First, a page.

Analysts covering Brazil’s economy raised their forecast for the benchmark rate at year-end, as policy makers seek to control accelerating annualized inflation in the world’s second-biggest emerging market.
Brazil’s Selic rate will be 8.50 percent at the end of this year, according to the median estimate in a central bank survey of about 100 analysts published today. Analysts had forecast 8.25 percent the previous week. The rate will be 8.50 percent at year-end 2014, the survey showed.
Brazil’s economy has reacted slowly to stimulus aimed at spurring the slowest growth among major emerging markets while cooling inflation. After gross domestic product grew by 0.9 percent last year, measures including tax cuts and record-low interest rates have helped drive recent retail sales and industrial output above forecasts. Brazil may require additional measures to slow inflation levels approaching the upper limit of the central bank’s target range, bank President Alexandre Tombini said on March 22.
Annualized inflation in mid-March accelerated for the sixth straight month to 6.43 percent, even as the pace of monthly consumer price increases slowed. Brazil’s inflation is under control and will not hinder the country’s growth, Finance Minister Guido Mantega said on March 21. The central bank targets inflation of 4.5 percent, plus or minus two percentage points.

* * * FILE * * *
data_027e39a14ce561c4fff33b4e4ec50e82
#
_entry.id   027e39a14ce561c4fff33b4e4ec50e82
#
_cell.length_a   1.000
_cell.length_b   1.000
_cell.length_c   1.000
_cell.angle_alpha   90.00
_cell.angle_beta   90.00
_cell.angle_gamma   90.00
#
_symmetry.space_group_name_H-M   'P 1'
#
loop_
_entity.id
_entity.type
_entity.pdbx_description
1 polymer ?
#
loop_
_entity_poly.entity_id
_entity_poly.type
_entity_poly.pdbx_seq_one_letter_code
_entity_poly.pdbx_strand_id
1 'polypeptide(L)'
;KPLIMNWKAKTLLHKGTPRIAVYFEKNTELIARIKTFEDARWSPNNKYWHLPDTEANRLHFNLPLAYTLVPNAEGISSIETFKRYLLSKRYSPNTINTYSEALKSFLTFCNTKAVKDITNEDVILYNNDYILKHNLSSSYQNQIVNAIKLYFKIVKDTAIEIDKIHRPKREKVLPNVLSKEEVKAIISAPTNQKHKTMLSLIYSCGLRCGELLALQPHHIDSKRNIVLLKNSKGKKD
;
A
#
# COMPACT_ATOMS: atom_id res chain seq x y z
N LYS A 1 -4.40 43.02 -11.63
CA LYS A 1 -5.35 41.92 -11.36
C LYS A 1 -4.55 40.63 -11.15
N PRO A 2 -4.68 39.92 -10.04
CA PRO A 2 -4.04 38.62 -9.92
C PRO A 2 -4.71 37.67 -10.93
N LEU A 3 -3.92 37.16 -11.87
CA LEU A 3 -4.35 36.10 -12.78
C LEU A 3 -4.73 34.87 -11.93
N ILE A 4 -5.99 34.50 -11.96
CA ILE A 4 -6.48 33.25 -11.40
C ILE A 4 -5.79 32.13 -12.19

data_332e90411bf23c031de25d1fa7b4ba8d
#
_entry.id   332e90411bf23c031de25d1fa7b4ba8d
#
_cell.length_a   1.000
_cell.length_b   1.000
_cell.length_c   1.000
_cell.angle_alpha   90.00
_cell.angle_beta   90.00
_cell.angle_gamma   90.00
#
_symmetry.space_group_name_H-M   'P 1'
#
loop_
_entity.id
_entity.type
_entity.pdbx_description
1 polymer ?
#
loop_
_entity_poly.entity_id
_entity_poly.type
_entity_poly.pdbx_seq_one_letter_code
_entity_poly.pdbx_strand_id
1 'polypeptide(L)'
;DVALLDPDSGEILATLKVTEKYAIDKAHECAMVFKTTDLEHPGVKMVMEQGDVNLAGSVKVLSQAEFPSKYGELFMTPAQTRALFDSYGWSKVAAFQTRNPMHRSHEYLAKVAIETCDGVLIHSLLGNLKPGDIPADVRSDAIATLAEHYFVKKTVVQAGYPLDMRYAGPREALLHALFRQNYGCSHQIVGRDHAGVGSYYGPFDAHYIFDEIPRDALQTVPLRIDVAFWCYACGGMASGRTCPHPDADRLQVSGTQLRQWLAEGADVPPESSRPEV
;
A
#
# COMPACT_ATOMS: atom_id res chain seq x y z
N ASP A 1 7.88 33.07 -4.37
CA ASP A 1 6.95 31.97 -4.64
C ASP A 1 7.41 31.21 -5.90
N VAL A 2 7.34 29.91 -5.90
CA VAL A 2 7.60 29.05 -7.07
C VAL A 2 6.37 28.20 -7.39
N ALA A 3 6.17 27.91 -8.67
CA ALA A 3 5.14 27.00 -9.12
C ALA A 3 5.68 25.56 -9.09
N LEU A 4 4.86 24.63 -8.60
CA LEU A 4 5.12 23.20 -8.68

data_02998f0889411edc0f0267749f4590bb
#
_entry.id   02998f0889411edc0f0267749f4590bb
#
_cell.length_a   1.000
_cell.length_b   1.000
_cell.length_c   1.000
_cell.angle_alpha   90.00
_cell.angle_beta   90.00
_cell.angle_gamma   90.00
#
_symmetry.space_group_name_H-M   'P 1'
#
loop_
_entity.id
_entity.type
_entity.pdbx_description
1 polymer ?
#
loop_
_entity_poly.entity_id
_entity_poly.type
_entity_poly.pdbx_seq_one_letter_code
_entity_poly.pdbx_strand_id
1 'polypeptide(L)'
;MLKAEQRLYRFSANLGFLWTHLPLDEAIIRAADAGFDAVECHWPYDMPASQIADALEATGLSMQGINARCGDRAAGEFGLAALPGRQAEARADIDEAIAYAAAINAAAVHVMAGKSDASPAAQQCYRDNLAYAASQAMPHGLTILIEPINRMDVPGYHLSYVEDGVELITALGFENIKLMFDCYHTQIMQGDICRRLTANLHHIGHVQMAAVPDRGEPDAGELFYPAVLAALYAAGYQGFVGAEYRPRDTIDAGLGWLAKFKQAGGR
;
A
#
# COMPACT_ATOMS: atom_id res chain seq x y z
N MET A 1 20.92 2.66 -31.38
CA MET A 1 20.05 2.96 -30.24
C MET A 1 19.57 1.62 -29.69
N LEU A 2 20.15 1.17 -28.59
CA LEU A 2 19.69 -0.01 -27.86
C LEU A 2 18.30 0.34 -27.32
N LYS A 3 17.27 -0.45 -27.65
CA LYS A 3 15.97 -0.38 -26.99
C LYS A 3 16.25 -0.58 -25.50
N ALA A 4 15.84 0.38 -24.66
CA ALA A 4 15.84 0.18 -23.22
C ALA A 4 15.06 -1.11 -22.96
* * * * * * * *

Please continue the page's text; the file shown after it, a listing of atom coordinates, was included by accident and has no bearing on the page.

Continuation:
Economists in the survey cut their forecast for inflation this year to 5.71 percent from 5.73 percent the previous week, and raised their call for inflation next year to 5.60 percent from 5.54 percent.
Brazil’s retail sales rose 0.6 percent in January from the month prior, beating analysts’ forecasts of a 0.4 percent increase, the national statistics agency said on March 14. Industrial production in January jumped 2.5 percent, compared with a median forecast of 1.6 percent.
Gross domestic product will expand 3 percent this year, the survey showed, down from 3.03 percent the previous week. Brazil grew by 2.7 percent and 7.5 percent in 2011 and 2010, respectively.
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